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The solution to this month’s puzzle examines the use of abstract probabilities as an antidote to real-world ignorance.
For more than 50 years, the mathematician Neil Sloane has curated the authoritative collection of interesting and important integer sequences.
How do you solve probability problems that appear to have more than one correct answer?
Computers can translate French and prove mathematical theorems. But can they make deep conceptual insights into the way the world works?
The counterintuitive solution to this month’s puzzle raises philosophical questions about randomness and information.
A 115-year effort to bridge the particle and fluid descriptions of nature has led mathematicians to an unexpected answer.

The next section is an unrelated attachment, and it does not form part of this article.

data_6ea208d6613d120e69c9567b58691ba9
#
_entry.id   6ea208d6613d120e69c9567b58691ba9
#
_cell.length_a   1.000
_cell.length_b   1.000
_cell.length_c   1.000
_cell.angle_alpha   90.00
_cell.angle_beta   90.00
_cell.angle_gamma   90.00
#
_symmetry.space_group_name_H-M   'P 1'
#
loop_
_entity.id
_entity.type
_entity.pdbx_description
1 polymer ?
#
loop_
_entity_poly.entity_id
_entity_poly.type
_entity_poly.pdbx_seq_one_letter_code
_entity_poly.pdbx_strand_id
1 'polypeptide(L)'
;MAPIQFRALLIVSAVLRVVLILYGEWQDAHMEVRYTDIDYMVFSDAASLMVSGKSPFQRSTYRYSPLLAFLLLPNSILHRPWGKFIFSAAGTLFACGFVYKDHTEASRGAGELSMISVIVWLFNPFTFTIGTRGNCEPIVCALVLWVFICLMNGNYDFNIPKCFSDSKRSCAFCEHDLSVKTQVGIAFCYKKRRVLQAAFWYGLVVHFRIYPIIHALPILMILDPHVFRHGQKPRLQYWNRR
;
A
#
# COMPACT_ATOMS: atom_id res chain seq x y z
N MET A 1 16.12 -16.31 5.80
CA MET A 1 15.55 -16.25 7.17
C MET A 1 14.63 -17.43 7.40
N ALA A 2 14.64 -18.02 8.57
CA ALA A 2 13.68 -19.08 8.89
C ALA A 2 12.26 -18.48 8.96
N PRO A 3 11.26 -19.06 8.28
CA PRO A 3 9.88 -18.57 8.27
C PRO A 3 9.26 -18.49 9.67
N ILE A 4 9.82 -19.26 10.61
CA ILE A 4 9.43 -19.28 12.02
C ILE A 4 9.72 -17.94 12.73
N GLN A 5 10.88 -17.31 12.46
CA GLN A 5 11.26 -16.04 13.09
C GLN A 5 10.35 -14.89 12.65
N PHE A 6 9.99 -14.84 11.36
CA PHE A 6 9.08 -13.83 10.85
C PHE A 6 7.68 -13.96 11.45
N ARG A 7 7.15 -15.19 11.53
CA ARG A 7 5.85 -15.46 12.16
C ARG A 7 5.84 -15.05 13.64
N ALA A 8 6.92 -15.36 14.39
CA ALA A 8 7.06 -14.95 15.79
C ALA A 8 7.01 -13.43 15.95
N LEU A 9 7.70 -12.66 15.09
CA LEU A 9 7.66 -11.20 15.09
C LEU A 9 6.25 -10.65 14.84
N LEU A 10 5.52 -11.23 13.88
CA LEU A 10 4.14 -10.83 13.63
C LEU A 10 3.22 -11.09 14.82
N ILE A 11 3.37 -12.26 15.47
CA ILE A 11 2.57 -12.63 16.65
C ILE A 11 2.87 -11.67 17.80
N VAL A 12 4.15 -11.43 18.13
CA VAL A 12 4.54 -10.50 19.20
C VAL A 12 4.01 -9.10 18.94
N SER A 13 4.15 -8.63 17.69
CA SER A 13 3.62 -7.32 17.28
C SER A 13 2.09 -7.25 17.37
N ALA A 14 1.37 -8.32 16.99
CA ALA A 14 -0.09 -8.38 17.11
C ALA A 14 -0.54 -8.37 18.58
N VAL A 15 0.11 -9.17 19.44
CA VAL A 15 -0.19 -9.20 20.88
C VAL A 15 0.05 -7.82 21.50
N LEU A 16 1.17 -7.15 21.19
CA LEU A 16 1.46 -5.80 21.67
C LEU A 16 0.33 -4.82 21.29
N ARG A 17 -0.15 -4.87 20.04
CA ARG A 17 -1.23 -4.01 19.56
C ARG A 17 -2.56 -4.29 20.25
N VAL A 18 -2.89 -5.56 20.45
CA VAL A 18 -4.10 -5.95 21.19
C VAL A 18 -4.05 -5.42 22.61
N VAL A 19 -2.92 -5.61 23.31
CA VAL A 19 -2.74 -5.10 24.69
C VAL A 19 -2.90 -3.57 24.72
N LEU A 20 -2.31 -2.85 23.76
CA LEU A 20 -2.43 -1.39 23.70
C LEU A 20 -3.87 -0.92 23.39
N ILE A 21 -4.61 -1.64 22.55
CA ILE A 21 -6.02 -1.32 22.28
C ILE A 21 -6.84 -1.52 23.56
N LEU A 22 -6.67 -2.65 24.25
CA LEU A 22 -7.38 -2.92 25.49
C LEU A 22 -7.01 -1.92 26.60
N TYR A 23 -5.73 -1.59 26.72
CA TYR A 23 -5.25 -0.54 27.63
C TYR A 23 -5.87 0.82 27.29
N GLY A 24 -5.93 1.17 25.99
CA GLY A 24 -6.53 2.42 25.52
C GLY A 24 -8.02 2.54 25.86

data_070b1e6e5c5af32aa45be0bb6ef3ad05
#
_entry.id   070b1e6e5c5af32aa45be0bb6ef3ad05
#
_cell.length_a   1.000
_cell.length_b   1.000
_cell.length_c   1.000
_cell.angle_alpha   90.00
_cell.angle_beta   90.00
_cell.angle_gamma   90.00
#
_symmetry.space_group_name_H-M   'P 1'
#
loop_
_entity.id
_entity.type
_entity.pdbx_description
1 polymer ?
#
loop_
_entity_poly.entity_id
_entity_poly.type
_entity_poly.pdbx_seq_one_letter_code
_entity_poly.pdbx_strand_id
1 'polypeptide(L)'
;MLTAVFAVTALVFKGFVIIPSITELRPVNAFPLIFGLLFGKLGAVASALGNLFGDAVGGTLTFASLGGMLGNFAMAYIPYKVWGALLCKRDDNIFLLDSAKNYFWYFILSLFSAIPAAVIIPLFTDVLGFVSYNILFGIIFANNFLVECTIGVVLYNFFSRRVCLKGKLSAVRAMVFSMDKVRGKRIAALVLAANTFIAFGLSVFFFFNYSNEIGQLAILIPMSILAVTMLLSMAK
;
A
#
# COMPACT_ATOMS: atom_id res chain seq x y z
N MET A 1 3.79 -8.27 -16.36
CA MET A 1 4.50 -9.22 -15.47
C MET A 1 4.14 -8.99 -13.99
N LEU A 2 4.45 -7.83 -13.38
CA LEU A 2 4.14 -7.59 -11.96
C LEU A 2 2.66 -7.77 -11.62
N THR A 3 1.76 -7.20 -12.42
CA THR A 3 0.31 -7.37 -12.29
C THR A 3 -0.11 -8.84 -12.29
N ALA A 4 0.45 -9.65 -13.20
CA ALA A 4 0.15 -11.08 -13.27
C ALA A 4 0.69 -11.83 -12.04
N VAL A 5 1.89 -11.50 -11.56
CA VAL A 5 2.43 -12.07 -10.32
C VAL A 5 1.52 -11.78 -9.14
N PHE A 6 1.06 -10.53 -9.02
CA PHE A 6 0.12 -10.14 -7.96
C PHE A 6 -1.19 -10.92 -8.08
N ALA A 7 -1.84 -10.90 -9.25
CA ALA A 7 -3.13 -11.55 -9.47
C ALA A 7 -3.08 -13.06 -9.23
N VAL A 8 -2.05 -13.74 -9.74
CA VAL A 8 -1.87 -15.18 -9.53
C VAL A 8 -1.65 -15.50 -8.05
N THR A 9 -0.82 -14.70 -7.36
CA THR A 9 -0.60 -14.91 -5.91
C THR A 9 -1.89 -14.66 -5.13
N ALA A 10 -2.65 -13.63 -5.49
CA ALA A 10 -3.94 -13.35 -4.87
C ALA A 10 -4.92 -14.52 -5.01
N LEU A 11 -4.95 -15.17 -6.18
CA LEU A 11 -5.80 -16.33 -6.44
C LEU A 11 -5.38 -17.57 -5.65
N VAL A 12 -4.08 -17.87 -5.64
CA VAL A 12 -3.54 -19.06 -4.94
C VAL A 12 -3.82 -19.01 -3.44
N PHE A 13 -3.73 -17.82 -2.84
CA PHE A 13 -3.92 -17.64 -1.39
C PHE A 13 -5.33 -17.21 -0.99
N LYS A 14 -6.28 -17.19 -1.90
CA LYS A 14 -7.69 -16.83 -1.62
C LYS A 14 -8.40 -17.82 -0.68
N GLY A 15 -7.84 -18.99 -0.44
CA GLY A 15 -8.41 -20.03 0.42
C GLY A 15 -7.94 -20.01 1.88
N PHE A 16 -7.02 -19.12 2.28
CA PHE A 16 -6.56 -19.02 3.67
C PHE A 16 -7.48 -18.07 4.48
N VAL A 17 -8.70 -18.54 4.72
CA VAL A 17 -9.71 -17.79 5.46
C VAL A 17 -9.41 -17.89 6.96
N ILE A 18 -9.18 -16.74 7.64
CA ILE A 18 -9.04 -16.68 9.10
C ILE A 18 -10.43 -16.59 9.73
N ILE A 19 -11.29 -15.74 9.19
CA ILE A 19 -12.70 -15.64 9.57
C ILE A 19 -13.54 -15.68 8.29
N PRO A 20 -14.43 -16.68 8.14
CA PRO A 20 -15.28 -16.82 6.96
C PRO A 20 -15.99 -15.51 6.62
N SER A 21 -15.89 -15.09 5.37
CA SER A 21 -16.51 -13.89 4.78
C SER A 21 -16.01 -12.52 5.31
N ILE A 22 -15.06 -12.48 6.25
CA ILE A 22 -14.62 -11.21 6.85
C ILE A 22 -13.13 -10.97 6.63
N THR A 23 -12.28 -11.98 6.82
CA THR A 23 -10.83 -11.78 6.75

Quanta’s new puzzle column asks you to believe the seemingly impossible — that you can win at a number guessing game with absolutely no information.
Solve this variation of Thomas Kirkman’s famous 1850 puzzle by arranging girls in walking groups. And think fast — the clock is ticking.
A 150-year-old conundrum about how to group people has been solved, but many puzzles remain.
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